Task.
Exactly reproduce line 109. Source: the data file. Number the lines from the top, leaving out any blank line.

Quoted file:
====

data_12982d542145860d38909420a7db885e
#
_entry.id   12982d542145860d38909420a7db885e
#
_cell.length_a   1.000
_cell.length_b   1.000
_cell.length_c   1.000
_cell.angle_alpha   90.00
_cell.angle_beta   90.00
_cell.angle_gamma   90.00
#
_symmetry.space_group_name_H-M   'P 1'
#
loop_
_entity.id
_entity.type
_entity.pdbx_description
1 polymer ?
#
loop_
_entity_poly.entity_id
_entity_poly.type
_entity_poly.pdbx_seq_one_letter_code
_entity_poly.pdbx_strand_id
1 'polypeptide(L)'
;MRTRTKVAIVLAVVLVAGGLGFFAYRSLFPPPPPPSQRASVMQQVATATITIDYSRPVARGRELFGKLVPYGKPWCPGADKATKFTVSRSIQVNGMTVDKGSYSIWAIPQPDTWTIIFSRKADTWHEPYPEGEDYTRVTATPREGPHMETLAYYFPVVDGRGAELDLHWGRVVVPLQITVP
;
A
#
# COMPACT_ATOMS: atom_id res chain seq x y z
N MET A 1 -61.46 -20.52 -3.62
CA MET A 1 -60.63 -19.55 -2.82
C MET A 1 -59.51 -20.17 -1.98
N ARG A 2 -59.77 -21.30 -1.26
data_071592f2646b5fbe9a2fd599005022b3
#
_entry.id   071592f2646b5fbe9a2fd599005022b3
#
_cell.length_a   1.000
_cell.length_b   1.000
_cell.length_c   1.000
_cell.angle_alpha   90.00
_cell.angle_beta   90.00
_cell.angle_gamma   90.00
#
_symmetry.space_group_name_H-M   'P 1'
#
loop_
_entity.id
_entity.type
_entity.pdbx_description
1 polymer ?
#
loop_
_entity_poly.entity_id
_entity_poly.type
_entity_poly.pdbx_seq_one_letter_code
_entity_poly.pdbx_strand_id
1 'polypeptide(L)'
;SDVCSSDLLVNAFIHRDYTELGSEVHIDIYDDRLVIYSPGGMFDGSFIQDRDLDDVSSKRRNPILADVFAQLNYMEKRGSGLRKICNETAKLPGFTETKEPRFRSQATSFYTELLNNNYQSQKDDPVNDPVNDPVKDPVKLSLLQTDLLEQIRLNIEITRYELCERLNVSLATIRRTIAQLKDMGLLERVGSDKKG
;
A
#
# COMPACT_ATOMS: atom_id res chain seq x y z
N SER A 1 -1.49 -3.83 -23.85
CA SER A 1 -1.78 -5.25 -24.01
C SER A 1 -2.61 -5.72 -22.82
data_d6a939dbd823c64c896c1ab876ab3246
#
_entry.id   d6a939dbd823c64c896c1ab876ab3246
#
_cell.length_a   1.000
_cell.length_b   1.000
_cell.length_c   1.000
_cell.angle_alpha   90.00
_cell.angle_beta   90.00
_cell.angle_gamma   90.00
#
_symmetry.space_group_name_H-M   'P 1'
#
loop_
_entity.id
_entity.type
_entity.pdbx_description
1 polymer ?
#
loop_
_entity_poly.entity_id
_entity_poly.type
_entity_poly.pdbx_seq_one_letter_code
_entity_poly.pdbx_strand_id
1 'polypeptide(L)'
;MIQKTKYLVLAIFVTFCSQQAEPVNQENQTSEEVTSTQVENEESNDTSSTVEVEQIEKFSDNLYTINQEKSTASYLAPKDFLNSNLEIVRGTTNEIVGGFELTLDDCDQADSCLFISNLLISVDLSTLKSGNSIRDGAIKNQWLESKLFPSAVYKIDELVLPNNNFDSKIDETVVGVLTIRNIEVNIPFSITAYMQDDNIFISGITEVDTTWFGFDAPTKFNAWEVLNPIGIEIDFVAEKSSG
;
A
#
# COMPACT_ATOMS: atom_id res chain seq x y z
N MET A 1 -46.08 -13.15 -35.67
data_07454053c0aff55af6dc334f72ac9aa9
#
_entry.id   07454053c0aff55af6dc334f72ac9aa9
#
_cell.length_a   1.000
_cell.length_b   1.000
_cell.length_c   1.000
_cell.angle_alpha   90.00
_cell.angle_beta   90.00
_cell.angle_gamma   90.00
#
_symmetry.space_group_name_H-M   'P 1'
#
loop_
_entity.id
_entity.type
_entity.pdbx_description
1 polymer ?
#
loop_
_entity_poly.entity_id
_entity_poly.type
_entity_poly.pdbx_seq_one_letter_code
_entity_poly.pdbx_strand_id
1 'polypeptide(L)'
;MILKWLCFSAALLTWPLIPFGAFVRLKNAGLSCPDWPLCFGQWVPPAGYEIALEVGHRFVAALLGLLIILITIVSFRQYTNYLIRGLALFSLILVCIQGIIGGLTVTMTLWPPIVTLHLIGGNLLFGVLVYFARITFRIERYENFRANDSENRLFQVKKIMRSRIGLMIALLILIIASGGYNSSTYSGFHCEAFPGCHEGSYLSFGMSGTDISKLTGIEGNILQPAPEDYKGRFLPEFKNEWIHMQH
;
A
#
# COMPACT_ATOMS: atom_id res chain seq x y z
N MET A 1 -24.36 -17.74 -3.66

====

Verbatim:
#